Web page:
Amphetamine's effects on terminal excitability of noradrenergic locus coeruleus neurons are impulse-dependent at low but not high doses

Lawrence J. Ryan, James M. Tepper, Stephen J. Young, Philip M. Groves

Research output: Contribution to journalArticlepeer-review

17 Scopus citations

Abstract

The actions of amphetamine in the locus coeruleus and its terminal fields in the frontal cortex were studied using extracellular recording to measure terminal excitability, firing rate and the probability of antidromic action potential invasion of the somatodendritic region in urethane anesthetized rats. At low dose (0.25 mg/kg), amphetamine increased terminal excitability. In comparison, subsequent administration of the highest dose (5.0 mg/kg, i.v.) of amphetamine tested suppressed neuronal firing and blocked antidromic action potential invasion of the somatodendritic region. Despite the absence of impulse traffic, high dose amphetamine reversed the effect of low dose amphetamine in the terminal field and decreased terminal excitability. The α2 antagonist, yohimbine (0.5 mg/kg, i.v.), reversed the effects of high dose amphetamine on terminal excitability and somatodendritic invasion without re-instating neuronal firing. Noradrenergic autoreceptor agonists are known to decrease terminal excitability, whereas antagonists are known to increase terminal excitability. Thus, since low dose amphetamine produces the same effect on terminal excitability that antagonists do, it appears that low dose amphetamine may reduce autoreceptor activation by reducing norepinephrine release in frontal cortex as a consequence of inhibiting locus coeruleus neuronal firing. In contrast, high dose amphetamine acts like autoreceptor agonists do and decreased terminal excitability. Hence high dose amphetamine may increase norepinephrine release, even in the absence of impulse traffic.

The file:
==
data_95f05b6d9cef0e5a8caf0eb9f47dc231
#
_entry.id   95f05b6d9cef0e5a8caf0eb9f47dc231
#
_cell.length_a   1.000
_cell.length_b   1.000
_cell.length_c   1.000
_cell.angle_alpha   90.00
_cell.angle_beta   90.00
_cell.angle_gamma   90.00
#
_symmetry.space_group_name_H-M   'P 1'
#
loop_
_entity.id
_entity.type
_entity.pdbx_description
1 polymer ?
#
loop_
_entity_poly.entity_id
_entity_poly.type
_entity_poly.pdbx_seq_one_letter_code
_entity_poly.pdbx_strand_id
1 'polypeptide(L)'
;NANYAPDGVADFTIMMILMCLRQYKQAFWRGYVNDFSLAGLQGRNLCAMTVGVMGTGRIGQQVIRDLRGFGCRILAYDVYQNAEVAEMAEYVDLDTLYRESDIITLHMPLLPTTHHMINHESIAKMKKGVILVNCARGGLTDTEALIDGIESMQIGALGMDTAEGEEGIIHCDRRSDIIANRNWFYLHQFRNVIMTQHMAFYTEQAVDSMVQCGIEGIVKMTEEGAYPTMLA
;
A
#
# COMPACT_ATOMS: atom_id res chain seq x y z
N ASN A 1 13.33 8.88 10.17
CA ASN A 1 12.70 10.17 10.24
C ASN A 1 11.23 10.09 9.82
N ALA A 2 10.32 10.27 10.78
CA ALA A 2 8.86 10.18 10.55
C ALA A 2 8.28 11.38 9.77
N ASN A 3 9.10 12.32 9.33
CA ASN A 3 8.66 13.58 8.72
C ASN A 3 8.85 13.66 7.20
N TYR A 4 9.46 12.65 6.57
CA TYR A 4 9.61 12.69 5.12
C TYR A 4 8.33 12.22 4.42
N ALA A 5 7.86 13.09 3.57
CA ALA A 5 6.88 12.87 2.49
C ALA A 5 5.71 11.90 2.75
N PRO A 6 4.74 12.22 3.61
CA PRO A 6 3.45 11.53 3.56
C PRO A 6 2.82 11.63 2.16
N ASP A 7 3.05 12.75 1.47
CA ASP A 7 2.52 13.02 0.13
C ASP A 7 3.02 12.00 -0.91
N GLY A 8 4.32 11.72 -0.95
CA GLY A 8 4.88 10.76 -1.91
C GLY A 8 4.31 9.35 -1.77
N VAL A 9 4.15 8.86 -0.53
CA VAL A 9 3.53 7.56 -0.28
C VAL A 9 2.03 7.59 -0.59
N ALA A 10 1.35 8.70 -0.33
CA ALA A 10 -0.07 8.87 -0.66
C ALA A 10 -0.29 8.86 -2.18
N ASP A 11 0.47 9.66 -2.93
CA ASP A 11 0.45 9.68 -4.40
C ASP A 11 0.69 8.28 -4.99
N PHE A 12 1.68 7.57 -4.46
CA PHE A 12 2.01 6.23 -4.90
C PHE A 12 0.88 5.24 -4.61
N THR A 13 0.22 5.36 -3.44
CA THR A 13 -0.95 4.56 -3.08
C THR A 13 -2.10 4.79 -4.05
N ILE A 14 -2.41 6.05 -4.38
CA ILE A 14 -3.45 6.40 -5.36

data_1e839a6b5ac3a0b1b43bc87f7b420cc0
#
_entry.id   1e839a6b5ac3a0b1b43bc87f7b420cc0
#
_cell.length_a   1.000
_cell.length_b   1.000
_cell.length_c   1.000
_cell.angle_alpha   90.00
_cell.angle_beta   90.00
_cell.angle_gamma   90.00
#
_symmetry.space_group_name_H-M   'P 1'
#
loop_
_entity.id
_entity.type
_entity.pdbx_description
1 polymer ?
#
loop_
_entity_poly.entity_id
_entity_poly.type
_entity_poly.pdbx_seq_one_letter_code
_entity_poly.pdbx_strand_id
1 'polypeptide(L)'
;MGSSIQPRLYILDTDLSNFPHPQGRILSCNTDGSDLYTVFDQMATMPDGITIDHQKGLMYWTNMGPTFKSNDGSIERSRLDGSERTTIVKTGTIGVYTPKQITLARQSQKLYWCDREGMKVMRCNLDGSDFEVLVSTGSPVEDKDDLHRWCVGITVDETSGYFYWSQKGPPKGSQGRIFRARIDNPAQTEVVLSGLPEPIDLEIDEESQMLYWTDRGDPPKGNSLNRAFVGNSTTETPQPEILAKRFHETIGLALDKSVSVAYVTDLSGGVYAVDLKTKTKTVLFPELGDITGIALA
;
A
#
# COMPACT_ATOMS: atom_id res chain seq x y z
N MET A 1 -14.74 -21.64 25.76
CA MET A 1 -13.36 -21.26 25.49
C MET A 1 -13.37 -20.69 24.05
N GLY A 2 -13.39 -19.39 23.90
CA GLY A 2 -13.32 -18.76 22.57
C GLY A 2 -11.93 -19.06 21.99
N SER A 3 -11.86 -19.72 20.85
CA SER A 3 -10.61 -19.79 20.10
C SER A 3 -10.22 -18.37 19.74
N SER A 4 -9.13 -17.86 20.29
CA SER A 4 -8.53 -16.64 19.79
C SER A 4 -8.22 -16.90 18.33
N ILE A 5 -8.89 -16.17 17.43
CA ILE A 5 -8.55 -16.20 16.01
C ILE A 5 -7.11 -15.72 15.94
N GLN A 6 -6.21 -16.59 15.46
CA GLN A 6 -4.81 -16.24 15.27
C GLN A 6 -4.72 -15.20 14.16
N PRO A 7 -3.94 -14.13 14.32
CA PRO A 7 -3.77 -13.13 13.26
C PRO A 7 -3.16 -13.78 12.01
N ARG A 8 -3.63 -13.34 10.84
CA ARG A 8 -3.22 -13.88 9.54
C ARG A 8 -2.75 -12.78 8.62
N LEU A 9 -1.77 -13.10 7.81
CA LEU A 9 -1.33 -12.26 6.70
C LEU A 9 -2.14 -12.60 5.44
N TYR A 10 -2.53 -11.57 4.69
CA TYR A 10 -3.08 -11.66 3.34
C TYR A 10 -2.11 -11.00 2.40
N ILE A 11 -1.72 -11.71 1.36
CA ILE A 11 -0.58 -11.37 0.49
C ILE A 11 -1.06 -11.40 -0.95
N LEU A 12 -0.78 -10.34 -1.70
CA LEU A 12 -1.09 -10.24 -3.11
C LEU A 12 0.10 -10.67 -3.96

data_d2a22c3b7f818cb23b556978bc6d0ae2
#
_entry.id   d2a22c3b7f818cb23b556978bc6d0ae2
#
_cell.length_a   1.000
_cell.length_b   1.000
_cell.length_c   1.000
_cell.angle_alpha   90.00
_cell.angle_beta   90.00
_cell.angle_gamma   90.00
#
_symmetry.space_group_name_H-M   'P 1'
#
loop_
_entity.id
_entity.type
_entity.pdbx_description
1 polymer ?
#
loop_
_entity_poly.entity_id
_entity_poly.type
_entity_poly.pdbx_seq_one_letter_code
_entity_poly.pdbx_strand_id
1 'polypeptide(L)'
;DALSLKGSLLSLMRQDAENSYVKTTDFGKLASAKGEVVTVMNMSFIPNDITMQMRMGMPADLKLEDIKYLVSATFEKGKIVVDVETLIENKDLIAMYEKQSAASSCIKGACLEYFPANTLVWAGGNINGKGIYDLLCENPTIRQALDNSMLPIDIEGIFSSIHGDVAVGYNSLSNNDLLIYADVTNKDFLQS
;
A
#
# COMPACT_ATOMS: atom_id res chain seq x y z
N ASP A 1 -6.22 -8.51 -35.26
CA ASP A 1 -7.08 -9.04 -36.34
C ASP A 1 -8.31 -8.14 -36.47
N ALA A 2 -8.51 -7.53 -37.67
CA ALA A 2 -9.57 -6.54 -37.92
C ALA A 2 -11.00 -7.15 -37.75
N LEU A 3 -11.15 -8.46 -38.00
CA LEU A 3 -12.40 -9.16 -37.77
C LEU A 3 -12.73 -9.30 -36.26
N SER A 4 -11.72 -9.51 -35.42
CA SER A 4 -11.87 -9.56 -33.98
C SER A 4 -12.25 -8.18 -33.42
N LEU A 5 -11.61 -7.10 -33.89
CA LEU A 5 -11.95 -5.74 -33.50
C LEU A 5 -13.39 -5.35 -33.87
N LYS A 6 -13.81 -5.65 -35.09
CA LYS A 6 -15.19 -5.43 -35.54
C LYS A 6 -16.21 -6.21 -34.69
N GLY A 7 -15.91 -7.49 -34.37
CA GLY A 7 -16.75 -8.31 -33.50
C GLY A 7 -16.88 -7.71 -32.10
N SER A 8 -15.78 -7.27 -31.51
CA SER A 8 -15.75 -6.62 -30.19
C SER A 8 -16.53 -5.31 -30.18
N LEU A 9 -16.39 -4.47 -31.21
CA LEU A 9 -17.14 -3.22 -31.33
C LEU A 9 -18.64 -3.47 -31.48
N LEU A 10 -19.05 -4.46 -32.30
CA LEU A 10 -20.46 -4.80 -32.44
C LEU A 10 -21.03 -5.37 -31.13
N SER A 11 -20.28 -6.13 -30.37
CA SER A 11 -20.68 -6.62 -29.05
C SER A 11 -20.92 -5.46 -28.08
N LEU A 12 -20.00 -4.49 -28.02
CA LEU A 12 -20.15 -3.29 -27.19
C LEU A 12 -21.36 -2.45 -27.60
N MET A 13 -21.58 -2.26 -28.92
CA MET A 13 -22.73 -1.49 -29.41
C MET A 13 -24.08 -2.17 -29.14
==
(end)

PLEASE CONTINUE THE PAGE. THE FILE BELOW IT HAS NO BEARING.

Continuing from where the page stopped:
Original languageEnglish (US)
Pages (from-to)155-163
Number of pages9
JournalBrain research
Volume341
Issue number1
DOIs
StatePublished - Aug 19 1985
Externally publishedYes

All Science Journal Classification (ASJC) codes

  • Neuroscience(all)
  • Molecular Biology
  • Clinical Neurology
  • Developmental Biology

Keywords

  • amphetamine
  • autoreceptor
  • locus coeruleus
  • norepinephrine
  • terminal excitability
  • α receptor

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